SEWING WITH CORK
A few years ago cork began to gain popularity in international online bag making circles. Bag pattern designers began to incorporate cork elements into their patterns, and bag makers began experimenting with cork, using it in place of leather and vinyl. Fast forward to today, and cork is commonly used for handbags & pouch and wallet exteriors by home based makers and high end commercial bag makers alike. Surprisingly, cork is easy to sew on domestic sewing machines, holds it shape, is durable and water resistant. It looks great too!
WHAT IS CORK?
Often referred to as vegan leather or cork leather, cork is a sustainable, natural product that is harvested from Cork Oak trees. At this time, over 50% of cork comes from Portugal. When the trees are 25 years old, the bark can be harvested and the tree regenerates until the next harvest in 9 years. Cork Oak trees can live for about 200 years! The harvested cork is processed by a variety of methods that include drying and boiling the cork before gluing it to a backing and rolling it ready for distribution. Click here for some amazing pictures and information about the Cork Oak tree. This video shows the harvesting and processing of cork in Portugal. It is used to create a variety of items including wine corks, bags, shoes, cork boards and insulation. Did you know that cricket and baseballs have a cork core?
TIPS FOR PURCHASING CORK
Good quality cork feels light and strong and can be up to 1.1mm thick. Cork should not feel crunchy or look like it is peeling. When folded/scrunched it should spring back to its original shape. Be sure to buy from a reputable source as cork is an expensive product. Ask for a sample from your supplier if you are unsure about their quality. There is a great range of colours, textures and printed styles of cork available online. Note: Cork is not to be confused with ‘Uncorked” which is a range of look alike cotton fabric which is printed to look like cork. Uncorked cotton fabric is a good choice if you want the cork look but prefer sewing with cotton fabric.
Cork itself does not fray, however in my experience, the backing can sometimes fray if left as a raw edge in a high use area such as a raw bag strap. Different suppliers have different types of backing on their cork, some can feel fuzzy, some are black (usually on darker colours) and others are thin woven, only some of these backings fray. A little Fray Stop/Fray Check, washable glue or an edge coat product along the raw edge will help.
MY FIRST CORK SEWING ADVENTURE
About 4 years ago I first discovered cork and was immediately taken with it’s texture and sewing potential. I had a small sample of green cork that inspired me to make a cactus. So I hand cut a Saguaro cactus. One cactus soon became two and then a landscape with stitched, textured detail.
It is layered with some gold and white leather and was free motion stitched with my 25 year old BERNINA 1530.
Check out the tiny details of the cactus flowers. Those spots are only about 3mm in diameter!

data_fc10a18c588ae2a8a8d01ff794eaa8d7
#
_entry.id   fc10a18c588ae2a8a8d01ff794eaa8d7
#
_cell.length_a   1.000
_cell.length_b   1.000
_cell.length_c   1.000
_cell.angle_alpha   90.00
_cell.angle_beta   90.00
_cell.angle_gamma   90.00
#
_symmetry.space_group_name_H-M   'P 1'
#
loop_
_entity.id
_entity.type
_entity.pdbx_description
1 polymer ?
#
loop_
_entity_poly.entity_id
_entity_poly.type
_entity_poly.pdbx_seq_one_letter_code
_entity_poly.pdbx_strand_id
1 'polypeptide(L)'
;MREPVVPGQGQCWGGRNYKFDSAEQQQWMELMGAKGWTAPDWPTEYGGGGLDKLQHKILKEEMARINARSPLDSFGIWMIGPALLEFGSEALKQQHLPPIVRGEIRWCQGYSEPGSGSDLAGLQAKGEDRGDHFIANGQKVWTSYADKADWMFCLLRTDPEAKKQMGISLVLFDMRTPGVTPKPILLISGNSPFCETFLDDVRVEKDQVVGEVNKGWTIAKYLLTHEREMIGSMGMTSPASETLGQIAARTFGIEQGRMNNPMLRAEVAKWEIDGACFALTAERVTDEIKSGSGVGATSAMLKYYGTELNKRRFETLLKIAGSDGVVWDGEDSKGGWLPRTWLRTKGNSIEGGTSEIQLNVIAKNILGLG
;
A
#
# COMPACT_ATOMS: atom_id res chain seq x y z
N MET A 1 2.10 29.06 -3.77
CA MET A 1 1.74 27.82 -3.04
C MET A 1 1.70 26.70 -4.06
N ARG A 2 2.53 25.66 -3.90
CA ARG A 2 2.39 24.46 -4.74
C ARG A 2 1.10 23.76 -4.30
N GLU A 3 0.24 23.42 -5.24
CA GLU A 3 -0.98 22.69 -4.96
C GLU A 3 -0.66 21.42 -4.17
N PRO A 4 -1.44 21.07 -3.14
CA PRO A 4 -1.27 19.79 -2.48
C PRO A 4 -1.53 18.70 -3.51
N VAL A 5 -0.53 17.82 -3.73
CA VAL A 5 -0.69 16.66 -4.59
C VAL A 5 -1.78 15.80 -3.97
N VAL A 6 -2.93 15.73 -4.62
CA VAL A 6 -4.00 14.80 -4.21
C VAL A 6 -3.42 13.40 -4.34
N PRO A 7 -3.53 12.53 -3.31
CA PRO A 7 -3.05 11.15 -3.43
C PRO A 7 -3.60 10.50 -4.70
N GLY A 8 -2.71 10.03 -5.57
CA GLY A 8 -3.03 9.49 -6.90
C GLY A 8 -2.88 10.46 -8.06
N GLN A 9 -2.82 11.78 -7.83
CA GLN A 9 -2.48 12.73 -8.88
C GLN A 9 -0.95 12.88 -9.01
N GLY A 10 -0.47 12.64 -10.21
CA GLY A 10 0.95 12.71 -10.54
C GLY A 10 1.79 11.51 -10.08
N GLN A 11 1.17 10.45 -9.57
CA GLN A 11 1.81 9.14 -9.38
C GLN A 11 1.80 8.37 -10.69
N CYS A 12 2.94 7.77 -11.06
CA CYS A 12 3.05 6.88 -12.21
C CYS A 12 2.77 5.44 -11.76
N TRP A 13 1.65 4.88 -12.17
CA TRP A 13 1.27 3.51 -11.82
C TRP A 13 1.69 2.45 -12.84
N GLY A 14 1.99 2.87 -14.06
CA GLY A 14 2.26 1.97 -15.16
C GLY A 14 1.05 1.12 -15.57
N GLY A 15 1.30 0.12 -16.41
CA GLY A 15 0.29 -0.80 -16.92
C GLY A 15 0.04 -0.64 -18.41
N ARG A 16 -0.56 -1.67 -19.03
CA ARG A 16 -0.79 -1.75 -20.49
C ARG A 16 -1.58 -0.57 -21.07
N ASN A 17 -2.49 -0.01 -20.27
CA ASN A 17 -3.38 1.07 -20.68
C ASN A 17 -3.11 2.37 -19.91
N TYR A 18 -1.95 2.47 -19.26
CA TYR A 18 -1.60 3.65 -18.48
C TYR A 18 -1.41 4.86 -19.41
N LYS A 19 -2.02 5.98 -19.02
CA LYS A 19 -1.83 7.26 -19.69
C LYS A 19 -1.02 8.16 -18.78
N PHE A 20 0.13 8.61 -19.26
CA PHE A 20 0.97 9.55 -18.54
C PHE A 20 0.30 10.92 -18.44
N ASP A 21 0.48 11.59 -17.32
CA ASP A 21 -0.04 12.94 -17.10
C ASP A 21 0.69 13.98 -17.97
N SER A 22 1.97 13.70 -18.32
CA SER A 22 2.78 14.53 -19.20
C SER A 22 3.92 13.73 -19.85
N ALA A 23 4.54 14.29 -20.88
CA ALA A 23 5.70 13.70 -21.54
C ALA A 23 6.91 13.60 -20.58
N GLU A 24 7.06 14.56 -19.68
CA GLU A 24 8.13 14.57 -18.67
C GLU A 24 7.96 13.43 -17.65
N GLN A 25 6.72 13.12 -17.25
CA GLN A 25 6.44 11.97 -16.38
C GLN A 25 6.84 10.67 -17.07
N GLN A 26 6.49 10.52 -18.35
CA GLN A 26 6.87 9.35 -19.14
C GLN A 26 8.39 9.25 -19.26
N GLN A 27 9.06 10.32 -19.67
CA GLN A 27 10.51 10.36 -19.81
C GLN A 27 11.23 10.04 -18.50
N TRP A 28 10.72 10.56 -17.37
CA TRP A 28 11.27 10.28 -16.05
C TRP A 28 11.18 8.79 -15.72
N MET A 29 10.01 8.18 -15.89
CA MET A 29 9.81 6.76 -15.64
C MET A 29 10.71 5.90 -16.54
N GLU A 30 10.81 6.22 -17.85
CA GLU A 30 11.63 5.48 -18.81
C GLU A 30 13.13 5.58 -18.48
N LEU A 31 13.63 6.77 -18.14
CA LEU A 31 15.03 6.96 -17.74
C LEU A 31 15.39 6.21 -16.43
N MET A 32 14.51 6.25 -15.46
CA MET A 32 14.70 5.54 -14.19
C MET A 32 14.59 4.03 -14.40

DO I NEED A SPECIAL SEWING MACHINE TO SEW CORK?
The awesome news is that your domestic BERNINA can sew cork! For the Posh Makeup Pouch project below, I used Nina the Pretty BERNINA B335 and at times she sewed through 2 layers of cork, zip, one layer of duck cotton, woven & fleece interfacing at the one time! She handled the layers of cork easily and is a great machine for sewing small zippered pouches like these. With the help of the tips & tricks below, and a little practice, you will work out what works best for you and your machine when sewing cork.
TIPS FOR SEWING WITH CORK
- Be confident! It is surprisingly easy to sew.
- Sewing scissors or a rotary cutter can be used to cut cork easily.
- Use a polyester thread.
- Use a size 80-90 universal or embroidery needle.
- If the layers are thick use a size 80-90 leather or denim needle.
- Use the Reverse Pattern Sole foot #1 or the Teflon Foot #52.
- The Three-sole Walking Foot #50 will get the the cork moving if you need extra help.
- Check your tension by doing a test sew with a ‘fabric sandwich’ before you start. Make your fabric sandwich with the same layers that you will sew. Adjust your tension if required.
- Tiny stitches may perforate the cork, so lengthen your stitches. Also be sure to increase the length of your stitches when topstitching to 5-5.50.
- To prevent holes in your cork from pins, use sewing clips or even bulldog clips to secure your pieces while you sew. Pins can be used in the seam allowance.
- Double sided tape or glue is helpful to hold small pieces in place. Avoid sewing through the tape or it may make your needle sticky and may cause skipped stitches.
- If you do have to unpick, try to re-sew into the same holes.
Let me know in the comments below if you have tried sewing cork? What did you make?
Until next time, have fun making all the beautiful things!
Deadly Mojo Sewing
PROJECT DETAILS FOR THIS BLOG POST
Pouch Pattern: Posh Makeup Bag Trio from Needle & Anchor Supply Co.
Bag hardware:Betty Box Pleat (Australian supplier)
Lining fabric: Spotlight Stores Australia